Anime is one of Japan’s prized modern cultural treasures, and despite its political stance on LGBTQ+ rights, Japan has a number of fantastic queer anime in its repertoire. Among the array of gay anime, here are our top picks of must-see series to add to your watch list.

given gay anime

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Run, don’t walk to your nearest screen to watch this series. Given has everything: a teenage coming-of-age story, dreamy musician boys and a fantastic soundtrack. There’s also the sweetest, slow-burn and sometimes heartbreaking romance between two boys who are learning about themselves, how they navigate grief and how they experience love. This series is sure to make just about anyone have a satisfying cry in its ninth episode. It also has a sequel film which centers around the two lead boys’ bandmates, though it’s admittedly a little rushed and not nearly as good as this 11-episode series.

Yuri on ice gay anime

By Meduzanol via GoodFon

Yuri!!! on Ice

This one is so popular and will probably end up on every LGBTQ+ anime list, but it’s classic for a reason. Yuri!!! on Ice follows Yuri, an ice skater who has hit rock bottom in his career. He then meets his idol Victor, who mentors him. The central relationship between Yuri and Victor is loving, tender and supportive. Although not technically explicit, the series is generally considered to fall under the queer BL (Boys’ Love) genre. 

Bloom into You

Bloom into You (Japanese: Yagate Kimi ni Naru) is one of the few yuri series that doesn’t sexualize sapphic relationships, and has a plotline that develops naturally and beautifully. The story centers around shy, people-pleaser Yuu and respected student council president Touko. They are two high school students who struggle to experience love, until they meet each other. The two young women share a bond that allows them to open up in ways they aren’t able to with others. The story is precious and thoughtful. It will almost certainly make your heart flutter with joy. 

banana fish gay anime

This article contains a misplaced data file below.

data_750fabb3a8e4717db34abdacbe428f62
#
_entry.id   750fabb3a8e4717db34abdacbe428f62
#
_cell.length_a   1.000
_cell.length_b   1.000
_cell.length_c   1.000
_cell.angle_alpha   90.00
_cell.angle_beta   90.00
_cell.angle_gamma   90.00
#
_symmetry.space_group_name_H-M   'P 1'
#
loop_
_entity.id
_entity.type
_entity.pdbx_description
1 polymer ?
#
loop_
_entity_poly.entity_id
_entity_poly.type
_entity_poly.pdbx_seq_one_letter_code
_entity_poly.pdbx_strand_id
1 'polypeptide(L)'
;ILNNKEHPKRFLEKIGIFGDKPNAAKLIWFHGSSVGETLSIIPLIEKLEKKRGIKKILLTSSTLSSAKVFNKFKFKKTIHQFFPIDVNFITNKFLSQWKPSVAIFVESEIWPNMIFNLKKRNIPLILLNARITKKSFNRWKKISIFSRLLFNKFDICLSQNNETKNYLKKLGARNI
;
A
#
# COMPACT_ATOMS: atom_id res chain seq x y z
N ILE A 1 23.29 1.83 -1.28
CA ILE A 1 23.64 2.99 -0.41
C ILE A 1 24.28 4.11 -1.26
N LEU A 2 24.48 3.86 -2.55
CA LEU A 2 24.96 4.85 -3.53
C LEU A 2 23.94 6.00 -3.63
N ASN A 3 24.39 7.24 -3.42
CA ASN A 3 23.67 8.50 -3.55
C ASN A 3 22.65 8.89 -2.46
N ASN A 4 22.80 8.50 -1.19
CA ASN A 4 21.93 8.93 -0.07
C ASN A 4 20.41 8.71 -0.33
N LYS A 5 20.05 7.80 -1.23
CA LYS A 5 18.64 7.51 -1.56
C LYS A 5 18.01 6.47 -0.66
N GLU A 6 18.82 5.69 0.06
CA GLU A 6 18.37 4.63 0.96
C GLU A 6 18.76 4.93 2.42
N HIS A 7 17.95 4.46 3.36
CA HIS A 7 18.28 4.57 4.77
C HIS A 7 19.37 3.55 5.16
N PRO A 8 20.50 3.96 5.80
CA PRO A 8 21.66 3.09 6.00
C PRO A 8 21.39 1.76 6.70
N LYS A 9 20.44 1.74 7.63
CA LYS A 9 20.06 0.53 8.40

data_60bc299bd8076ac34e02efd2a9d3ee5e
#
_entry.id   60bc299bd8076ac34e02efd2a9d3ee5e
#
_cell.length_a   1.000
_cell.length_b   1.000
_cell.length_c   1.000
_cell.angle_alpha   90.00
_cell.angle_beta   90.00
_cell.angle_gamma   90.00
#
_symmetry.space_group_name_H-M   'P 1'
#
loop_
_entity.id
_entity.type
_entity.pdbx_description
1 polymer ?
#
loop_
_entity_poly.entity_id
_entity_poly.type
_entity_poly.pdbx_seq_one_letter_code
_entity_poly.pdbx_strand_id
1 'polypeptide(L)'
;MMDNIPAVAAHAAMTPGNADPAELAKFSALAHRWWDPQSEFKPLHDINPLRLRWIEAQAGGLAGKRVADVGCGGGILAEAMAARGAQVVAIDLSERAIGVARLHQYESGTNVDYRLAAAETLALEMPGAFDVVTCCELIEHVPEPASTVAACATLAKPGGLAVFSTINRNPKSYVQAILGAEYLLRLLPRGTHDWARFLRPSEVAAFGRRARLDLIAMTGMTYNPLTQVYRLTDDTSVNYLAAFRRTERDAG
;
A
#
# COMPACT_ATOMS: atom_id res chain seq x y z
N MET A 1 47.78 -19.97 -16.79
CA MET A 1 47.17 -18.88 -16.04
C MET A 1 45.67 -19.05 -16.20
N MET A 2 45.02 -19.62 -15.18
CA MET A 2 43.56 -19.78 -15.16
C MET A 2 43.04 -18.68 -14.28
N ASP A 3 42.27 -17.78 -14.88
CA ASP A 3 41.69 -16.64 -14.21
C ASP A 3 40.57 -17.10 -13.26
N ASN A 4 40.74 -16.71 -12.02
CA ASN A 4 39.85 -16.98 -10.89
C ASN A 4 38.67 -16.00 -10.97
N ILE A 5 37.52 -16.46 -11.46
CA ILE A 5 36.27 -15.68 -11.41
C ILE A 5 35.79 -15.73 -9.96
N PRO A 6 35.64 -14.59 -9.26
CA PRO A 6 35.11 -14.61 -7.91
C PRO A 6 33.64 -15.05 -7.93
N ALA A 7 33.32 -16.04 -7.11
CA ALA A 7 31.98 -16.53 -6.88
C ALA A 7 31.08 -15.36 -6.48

By Mamala via GoodFon

Banana Fish

If you’re looking for a good cry, this is the series for you. Set in New York City in the 1980s, Banana Fish follows the close kinship between young gang leader Ash Lynx, and a Japanese assistant photographer working on a report about an American gang. Though not explicitly queer, Banana Fish’s central theme of the two young men’s spiritual bond traverses the bounds of platonic friendship.


Classmates or Doukyusei in Japanese, is an opposites-attract film that’s cute, believable and will make it hard for you to wipe the grin off your face. The story centers around Hikaru Kusakabe, a carefree guitarist, and Rihito Sajou, a straight-laced honor student. Their relationship kicks off when Kusakabe discovers the otherwise perfect Sajou struggling to learn his music for the school festival. Though the story line is relatively simple, it’s satisfyingly rewarding for the hopelessly romantic reader. The animation is also aesthetically pleasing and artfully rendered.


By Astrovique via DeviantArt


Kakegurui is a trippy series that takes place in a private school in which the social hierarchy is wholly decided by gambling. Though the story is narrated through the perspective of Ryota, a rather bland, ‘self-insert’ male character, most of the primary characters in the series are women, who have an erotic obsession with gambling. While there is an argument that this series overly sexualizes its female characters, it has proved to be very popular among queer circles as an artful and fascinating, yet somewhat farcical, anime.

Skip and Loafer

Skip and Loafer might not be the first thing to come to mind when thinking about LGBTQ+ anime. After all, the central relationship is heterosexual, between the intelligent but clumsy Mitsumi, and the popular but elusive Sosuke. However, Nao, Mitsumi’s aunt and guardian, is a transgender woman, a fashion icon and a fan-favorite character. The representation of Nao is surprisingly modern and refreshing. The story addresses the issue of Nao’s gender identity, but doesn’t fixate on it.

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